In 1962, shortly after Marilyn Monroe died of a drug overdose, Warhol immortalized the screen icon in his painting Gold Marilyn Monroe. Lawler took this picture of Warhol’s painting when it was auctioned at Christie’s in 1988. In the photo, the painting appears at full scale, with the auction-house label that lists the estimated price clearly legible. Lawler’s work also includes a label of its own that asks, “Does Andy Warhol Make You Cry?” She reminds us that an artwork is an object that is bought and sold and owned, and that who owns it and how it is displayed are part of its meaning.
Gallery label from 2022
Since the early 1980s, Lawler has photographed in galleries, private collections, storage facilities, auction houses, and museums, persistently reminding her audience that a work of art is an object, that it is bought and sold and owned, and that who owns it and how it is displayed are part of its meaning.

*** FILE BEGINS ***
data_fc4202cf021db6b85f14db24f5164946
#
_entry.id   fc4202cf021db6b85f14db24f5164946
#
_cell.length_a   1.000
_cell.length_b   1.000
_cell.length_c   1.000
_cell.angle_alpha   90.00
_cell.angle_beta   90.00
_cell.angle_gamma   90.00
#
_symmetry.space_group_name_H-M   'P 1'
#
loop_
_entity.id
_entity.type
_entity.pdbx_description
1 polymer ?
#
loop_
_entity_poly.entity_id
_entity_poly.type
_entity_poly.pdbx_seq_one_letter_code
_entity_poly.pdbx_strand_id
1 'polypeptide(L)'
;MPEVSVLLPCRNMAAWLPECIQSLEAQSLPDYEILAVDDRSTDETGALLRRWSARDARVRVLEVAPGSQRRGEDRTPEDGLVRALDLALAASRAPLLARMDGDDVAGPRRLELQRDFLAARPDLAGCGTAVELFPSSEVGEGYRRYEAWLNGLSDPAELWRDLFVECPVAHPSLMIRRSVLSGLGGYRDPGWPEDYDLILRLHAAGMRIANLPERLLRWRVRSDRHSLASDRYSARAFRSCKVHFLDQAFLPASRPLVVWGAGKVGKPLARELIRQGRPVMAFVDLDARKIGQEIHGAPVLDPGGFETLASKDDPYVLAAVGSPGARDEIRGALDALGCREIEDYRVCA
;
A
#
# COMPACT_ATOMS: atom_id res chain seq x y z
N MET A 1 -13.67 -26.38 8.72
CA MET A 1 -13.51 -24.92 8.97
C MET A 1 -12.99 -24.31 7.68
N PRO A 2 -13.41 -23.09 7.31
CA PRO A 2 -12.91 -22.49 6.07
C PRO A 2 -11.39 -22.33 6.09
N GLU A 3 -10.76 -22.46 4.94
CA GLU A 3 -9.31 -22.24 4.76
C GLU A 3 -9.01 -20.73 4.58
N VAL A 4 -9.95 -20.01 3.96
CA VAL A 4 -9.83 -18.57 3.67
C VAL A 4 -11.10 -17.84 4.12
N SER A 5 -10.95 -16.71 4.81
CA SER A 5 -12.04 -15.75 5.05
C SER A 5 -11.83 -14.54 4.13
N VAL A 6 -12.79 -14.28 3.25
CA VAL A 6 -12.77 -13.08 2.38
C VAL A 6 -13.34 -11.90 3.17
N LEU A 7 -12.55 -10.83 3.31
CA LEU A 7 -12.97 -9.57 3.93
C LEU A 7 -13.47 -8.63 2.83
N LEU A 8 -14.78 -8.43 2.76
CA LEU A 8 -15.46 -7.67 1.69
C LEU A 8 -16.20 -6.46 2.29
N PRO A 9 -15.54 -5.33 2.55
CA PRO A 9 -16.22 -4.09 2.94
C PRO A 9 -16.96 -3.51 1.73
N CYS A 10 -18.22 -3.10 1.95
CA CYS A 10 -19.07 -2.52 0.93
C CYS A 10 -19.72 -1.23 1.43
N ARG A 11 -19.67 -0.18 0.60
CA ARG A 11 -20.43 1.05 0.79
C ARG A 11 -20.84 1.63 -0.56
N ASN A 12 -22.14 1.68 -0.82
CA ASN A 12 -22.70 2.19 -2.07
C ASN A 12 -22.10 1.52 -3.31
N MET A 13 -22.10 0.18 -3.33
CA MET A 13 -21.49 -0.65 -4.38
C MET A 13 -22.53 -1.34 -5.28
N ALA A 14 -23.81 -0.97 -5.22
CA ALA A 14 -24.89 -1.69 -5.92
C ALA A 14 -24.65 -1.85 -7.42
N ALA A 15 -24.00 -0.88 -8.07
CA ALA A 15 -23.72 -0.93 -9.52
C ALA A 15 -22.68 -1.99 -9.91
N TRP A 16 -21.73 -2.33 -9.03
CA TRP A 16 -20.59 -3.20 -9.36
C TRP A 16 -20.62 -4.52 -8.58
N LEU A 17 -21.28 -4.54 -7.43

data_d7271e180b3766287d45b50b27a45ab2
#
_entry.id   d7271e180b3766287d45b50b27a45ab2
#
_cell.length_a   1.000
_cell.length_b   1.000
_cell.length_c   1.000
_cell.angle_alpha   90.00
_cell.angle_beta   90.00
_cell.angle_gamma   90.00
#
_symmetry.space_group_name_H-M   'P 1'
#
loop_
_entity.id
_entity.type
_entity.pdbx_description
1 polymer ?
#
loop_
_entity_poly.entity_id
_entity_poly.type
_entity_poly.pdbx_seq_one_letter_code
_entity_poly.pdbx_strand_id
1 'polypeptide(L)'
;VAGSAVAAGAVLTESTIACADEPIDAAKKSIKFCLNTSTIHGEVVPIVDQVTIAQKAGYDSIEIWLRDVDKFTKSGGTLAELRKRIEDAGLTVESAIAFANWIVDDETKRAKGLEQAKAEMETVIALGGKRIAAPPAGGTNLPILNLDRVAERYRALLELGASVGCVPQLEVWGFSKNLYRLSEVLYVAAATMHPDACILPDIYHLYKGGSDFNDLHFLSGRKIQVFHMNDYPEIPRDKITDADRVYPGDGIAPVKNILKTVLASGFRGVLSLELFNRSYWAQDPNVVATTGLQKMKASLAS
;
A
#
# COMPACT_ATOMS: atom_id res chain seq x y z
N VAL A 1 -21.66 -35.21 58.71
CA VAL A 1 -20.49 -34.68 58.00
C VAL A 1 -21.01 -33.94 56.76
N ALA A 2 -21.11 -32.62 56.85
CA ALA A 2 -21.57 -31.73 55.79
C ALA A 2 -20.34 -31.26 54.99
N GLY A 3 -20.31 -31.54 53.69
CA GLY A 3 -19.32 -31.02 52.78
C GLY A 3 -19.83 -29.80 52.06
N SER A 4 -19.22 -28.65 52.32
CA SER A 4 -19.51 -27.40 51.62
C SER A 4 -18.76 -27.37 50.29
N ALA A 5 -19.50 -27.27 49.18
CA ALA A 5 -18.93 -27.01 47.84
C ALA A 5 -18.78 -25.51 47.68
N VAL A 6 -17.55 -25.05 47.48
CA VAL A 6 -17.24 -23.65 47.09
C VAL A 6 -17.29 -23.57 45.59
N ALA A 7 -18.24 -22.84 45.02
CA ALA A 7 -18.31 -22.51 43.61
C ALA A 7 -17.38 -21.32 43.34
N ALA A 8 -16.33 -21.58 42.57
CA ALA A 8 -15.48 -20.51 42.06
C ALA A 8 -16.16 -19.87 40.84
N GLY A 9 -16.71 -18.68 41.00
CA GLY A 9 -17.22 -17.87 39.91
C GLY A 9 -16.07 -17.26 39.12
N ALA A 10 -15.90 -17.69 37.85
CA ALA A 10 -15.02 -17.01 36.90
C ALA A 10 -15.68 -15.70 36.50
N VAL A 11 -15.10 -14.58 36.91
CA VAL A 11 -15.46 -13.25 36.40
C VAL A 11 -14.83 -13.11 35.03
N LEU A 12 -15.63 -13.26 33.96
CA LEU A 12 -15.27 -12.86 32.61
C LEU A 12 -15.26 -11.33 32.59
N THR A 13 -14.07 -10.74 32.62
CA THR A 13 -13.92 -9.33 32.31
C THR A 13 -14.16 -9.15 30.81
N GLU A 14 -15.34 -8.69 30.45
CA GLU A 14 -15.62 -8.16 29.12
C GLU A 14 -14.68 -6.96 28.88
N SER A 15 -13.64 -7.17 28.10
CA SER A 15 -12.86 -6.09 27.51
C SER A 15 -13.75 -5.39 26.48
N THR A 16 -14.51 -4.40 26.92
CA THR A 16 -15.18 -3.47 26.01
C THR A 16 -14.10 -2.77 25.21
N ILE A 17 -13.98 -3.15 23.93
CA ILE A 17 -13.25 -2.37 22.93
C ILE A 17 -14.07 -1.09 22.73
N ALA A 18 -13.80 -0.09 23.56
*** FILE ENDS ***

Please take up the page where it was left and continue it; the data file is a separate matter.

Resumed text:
A New York auction of art from the collection of Burton and Emily Tremaine in November 1988 included Andy Warhol’s 1962 painting Round Marilyn. Lawler photographed this iconic image (itself derived from a photograph of the screen goddess) at a preview of the sale, and in her finished work the painting, seventeen inches in diameter, appears at full scale, with the auction–house label (including the estimated sale price) clearly legible. Lawler's piece includes a label of its own that directly addresses the viewer, asking, "Does Andy Warhol make you cry?" It's difficult to imagine being moved to tears by a reproduction of a work of art, or even the work of art itself, while being forced to consider it as a commodity. Warhol's own hyper-awareness of that consideration no doubt helps to explain the prominence Lawler's art has granted to his.
Publication excerpt from The Museum of Modern Art, MoMA Highlights since 1980, New York: The Museum of Modern Art, p. 112.